Fat Shaming and Chronic Illness

meghan-duthu-114575It’s almost mid January and everyone is probably working on their new year’s resolutions to work out more or do whatever it is they resolved to do to shed those extra pounds in 2018.

Personally, I never make resolutions, but that is a topic for another post. If I did, though, it wouldn’t be to lose weight. Not only because I believe that our society puts too much emphasis on people’s appearance, but also because I already lost some weight. I had my annual physical a few weeks ago and I lost 22 pounds. Pretty good, right? Well, not according to my doctor. There was no congratulatory recognition or positive affirmation. Nope. Just some paperwork that said my vitals and diagnoses — one of which said that I was still overweight. It even showed my weight from last year where I was over 20 pounds heavier.

I know people assume that men don’t worry about their weight, but that is total B.S. We have issues around our bodies just like women do….but that may also be another topic for another post.

While I had checked off my annual physical from my list of things to do, I also needed to find a new allergist. I have a condition called Mast Cell Activation Syndrome and finding a good doctor to treat it can be really challenging. So when I learned about a new allergist who said he knew about my diagnosis, I was feeling hopeful. We talked about my issues with the disorder and at the end of the appointment he said, “You know, you should lose some weight.” I told him that I lost 22 pounds. He said, “Well, keep it up.” In my head I said, “Thanks, jackass.” Out loud, I said that losing weight does not cure MCAS — to which he remained silent.

It seemed like everyone, everywhere I went, was fixated on weight.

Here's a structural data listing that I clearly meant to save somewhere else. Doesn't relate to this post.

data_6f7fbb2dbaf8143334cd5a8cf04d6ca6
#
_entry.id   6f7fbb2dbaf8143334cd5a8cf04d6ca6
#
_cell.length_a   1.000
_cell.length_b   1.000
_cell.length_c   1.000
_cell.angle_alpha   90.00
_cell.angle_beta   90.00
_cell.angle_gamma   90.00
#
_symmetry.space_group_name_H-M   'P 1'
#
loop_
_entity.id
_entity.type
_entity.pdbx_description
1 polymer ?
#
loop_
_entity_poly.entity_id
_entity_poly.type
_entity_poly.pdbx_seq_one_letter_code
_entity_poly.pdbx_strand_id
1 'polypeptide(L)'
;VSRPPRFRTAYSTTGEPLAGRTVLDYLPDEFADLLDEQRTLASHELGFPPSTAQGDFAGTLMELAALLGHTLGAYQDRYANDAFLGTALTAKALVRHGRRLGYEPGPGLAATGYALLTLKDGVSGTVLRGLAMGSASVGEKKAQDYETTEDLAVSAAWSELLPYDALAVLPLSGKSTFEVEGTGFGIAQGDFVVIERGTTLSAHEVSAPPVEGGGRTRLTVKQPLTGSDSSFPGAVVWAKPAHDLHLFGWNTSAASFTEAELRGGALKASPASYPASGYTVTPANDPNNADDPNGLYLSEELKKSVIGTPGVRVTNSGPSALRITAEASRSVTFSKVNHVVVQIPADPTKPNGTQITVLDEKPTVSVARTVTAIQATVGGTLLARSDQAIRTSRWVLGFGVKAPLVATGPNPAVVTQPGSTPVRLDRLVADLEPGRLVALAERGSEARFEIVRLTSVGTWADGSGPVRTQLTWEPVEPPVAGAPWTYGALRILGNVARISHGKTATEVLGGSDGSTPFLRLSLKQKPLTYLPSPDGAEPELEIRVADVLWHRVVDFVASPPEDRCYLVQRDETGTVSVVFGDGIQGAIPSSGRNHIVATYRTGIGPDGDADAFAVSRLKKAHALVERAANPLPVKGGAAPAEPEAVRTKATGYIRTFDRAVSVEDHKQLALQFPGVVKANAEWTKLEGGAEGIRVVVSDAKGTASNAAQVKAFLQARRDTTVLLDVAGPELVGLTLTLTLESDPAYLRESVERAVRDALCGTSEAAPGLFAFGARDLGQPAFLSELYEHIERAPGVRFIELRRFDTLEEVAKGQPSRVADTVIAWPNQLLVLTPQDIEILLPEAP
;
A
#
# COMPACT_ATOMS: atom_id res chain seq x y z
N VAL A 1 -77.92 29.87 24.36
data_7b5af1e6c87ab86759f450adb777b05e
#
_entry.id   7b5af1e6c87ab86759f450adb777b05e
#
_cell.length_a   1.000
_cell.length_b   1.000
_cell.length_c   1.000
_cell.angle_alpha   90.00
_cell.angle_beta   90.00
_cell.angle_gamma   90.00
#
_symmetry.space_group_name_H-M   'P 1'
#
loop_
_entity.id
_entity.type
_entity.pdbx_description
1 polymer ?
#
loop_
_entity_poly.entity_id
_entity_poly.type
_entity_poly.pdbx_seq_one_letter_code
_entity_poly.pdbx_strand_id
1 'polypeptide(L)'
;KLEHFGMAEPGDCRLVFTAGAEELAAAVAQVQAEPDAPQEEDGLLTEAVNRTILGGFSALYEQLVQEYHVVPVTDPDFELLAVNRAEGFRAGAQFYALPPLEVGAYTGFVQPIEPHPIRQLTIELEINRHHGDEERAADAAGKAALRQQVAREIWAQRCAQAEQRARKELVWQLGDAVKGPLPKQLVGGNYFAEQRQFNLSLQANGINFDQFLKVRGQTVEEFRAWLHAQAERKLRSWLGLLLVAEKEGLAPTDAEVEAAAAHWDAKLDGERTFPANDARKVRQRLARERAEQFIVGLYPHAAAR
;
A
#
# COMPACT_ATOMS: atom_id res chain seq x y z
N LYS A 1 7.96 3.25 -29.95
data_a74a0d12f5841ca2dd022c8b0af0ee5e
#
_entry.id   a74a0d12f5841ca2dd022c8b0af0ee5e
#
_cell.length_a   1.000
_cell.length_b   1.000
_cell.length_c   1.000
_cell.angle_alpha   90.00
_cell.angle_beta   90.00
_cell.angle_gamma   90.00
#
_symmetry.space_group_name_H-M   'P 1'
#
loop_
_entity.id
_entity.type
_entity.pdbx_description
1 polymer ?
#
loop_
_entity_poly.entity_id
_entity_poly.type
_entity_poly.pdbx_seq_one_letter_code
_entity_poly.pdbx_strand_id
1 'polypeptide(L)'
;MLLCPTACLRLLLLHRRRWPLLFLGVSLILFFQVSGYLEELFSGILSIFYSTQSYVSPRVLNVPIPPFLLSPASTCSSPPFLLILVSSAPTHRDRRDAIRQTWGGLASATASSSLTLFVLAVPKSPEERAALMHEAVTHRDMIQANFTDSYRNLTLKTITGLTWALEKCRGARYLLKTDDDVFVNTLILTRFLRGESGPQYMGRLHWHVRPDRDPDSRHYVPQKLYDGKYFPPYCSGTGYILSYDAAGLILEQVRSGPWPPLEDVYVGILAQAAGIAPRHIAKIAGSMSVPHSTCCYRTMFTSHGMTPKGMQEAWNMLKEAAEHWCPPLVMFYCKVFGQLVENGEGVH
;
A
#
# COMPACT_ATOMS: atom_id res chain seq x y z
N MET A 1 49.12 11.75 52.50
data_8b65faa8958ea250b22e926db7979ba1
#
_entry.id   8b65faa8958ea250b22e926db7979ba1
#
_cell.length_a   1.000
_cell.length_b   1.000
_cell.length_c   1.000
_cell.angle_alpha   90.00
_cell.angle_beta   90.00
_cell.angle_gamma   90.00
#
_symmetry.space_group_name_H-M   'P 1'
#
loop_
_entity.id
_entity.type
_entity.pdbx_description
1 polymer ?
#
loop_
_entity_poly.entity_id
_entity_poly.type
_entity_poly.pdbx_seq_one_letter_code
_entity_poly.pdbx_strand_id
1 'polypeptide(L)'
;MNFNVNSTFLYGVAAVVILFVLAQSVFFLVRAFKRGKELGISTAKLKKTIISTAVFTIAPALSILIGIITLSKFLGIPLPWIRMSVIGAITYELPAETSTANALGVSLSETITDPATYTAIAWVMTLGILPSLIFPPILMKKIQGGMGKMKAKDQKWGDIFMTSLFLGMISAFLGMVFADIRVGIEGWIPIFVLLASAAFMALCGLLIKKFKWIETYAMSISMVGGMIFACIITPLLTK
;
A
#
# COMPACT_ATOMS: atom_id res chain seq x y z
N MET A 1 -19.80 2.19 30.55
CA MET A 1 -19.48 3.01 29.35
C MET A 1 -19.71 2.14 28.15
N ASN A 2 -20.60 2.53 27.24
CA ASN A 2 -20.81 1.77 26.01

Just when I managed to get it out of my mind, I turned on the TV today and saw Megyn Kelly issuing an apology for making questionable remarks in regard to people’s weight.

You can see the video here:

Why is most of society obsessed with people and their weight? Did it ever occur to people that not everyone wants to devote all their free time to going to a gym and going on fad diets?

But the biggest thing is that those of us who are chronically ill may have weight issues for a vast number of reasons, some of which are out of our control. Medications and medical conditions that keep you inactive can cause weight gain. Genetics play a role. Being house bound can keep you overweight. Having an eating disorder contributes. And on and on…

I have had weight issues my whole life. I have heard it all from all the thoughtless and cruel people out there in the world. I have learned to tune them out and though it doesn’t affect me the way it used to, it still remains an obstacle in being heard by doctors and accepted in the world. People judge you. They make assumptions they shouldn’t.

So here’s what I’m suggesting. Don’t comment on people’s weight. Don’t shame people for how they look, whether you think it is within their control or not. Live and let live.

People who are chronically ill don’t need to hear negative remarks about their appearance. We already are hurting inside about being sick and feeling bad about what we wish we could do. I wish I could be more active and I wish I didn’t have a disorder that makes me take medication that causes me to put on weight. I wish I had better genetics. But this is my life. I’m working at accepting it and myself. I don’t need your opinion about my appearance. Just because you lost weight doing x,y and z, doesn’t mean that everyone else should do it, too. It doesn’t mean it will be POSSIBLE for everyone else to do it.

All of this left me thinking that more people’s resolutions should be to mind their business more often and be a little bit kinder. Not being a jackass will make you more attractive than a gym membership ever will. Just something to think about…

Author: Stephen Fratello

Come read my mind...

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